Why does the brain die if it is the seat of consciousness?
Q. Who is that "I" if consciousness is in the brain? Why does the brain die if it is the seat of consciousness?
A. From the First Mind perspective, consciousness feels as though it is restricted to the brain and/or body. The "I" in this case is the local, personal sense of identity–"me"–sometimes referred to as the ego in spirituality.
It is not that consciousness is actually in the brain, nor produced by the brain. (See the evidence here.) Popular theories of consciousness like integrated information theory and global workspace theory are neuron-based First Mind theories, and therefore also support the notion that consciousness is brain-based.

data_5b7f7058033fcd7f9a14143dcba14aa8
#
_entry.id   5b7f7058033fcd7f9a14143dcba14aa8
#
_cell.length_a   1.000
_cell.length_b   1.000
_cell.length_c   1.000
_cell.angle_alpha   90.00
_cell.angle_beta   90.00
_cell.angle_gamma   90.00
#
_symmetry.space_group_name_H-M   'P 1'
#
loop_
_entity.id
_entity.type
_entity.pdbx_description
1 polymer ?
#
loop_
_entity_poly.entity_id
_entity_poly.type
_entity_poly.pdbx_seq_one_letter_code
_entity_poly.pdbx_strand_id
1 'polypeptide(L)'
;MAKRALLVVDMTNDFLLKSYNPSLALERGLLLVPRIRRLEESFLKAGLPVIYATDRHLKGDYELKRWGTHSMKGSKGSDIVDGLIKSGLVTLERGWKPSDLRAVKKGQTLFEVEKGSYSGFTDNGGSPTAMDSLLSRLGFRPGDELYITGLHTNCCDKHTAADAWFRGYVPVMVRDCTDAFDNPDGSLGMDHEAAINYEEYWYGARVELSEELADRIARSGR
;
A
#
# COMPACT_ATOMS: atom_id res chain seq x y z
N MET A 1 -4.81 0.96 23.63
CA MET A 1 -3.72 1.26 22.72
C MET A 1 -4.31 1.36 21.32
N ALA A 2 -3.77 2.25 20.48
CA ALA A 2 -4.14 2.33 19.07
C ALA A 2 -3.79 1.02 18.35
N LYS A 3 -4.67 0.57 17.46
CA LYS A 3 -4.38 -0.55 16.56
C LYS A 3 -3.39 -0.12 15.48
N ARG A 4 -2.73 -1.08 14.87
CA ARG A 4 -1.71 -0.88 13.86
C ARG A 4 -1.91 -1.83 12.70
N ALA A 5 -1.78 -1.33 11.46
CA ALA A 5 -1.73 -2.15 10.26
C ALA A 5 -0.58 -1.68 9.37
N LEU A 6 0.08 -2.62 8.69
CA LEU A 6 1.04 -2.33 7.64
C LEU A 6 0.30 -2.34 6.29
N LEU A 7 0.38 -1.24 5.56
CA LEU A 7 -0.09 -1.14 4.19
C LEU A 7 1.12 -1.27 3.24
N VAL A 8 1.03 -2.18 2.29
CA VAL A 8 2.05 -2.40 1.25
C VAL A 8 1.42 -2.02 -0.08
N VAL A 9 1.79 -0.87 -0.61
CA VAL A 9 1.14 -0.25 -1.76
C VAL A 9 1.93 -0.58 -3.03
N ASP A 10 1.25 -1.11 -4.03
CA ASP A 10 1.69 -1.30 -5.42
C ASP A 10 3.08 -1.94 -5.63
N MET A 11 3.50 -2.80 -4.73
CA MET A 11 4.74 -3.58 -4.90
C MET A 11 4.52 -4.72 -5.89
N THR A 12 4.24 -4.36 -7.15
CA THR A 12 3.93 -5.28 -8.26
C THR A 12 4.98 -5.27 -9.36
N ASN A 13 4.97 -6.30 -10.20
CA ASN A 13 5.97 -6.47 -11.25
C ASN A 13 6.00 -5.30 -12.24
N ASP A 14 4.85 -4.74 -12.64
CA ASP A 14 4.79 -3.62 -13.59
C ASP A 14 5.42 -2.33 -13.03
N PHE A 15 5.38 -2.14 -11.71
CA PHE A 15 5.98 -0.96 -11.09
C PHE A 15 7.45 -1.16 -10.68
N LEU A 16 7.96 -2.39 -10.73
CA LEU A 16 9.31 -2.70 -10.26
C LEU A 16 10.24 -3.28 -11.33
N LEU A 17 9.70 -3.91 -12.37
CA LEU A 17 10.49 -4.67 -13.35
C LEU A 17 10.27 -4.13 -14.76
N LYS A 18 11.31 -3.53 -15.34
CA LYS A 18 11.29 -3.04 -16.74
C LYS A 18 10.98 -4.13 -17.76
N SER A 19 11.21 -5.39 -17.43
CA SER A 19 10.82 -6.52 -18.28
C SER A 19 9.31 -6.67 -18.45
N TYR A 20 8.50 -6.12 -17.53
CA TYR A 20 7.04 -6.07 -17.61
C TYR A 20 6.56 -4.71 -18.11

From a Second Mind perspective, however, the brain and body, along the world of particular objects, events, and relationships, are representations of non-local consciousness. Here, "I" refers to non-local consciousness, which also represents itself personally while not being restricted to only one kind of identity experience.
The death of the brain is compatible with either view. The First Mind view can continue even after the death of the brain and body, however this is usually not recognized while the body is alive given educational biases in our world culture. Therefore, whether one recognizes non-local identity and its relationship with the world of matter prior to the death of the body or not does not affect the continuation of consciousness after the death of the body.